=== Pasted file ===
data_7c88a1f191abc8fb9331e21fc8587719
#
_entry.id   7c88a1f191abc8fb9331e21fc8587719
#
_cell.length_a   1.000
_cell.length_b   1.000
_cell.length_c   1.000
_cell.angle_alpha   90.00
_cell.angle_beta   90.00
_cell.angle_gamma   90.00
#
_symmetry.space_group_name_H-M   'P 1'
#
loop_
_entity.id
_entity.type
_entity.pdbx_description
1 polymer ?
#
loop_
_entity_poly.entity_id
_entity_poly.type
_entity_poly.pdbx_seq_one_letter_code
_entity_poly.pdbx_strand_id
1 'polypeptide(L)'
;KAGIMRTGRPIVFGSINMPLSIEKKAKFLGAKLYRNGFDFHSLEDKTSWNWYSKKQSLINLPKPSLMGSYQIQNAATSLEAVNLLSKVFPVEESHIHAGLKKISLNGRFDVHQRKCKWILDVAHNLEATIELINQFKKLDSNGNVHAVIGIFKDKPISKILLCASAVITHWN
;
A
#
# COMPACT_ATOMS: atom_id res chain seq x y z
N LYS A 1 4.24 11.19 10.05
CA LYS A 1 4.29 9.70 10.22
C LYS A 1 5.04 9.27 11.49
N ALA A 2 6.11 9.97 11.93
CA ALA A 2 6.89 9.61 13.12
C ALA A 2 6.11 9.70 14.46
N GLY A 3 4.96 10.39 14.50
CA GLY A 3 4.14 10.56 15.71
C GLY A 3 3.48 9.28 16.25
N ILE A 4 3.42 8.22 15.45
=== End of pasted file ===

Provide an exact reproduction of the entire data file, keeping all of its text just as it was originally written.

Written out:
data_7c88a1f191abc8fb9331e21fc8587719
#
_entry.id   7c88a1f191abc8fb9331e21fc8587719
#
_cell.length_a   1.000
_cell.length_b   1.000
_cell.length_c   1.000
_cell.angle_alpha   90.00
_cell.angle_beta   90.00
_cell.angle_gamma   90.00
#
_symmetry.space_group_name_H-M   'P 1'
#
loop_
_entity.id
_entity.type
_entity.pdbx_description
1 polymer ?
#
loop_
_entity_poly.entity_id
_entity_poly.type
_entity_poly.pdbx_seq_one_letter_code
_entity_poly.pdbx_strand_id
1 'polypeptide(L)'
;KAGIMRTGRPIVFGSINMPLSIEKKAKFLGAKLYRNGFDFHSLEDKTSWNWYSKKQSLINLPKPSLMGSYQIQNAATSLEAVNLLSKVFPVEESHIHAGLKKISLNGRFDVHQRKCKWILDVAHNLEATIELINQFKKLDSNGNVHAVIGIFKDKPISKILLCASAVITHWN
;
A
#
# COMPACT_ATOMS: atom_id res chain seq x y z
N LYS A 1 4.24 11.19 10.05
CA LYS A 1 4.29 9.70 10.22
C LYS A 1 5.04 9.27 11.49
N ALA A 2 6.11 9.97 11.93
CA ALA A 2 6.89 9.61 13.12
C ALA A 2 6.11 9.70 14.46
N GLY A 3 4.96 10.39 14.50
CA GLY A 3 4.14 10.56 15.71
C GLY A 3 3.48 9.28 16.25
N ILE A 4 3.42 8.22 15.45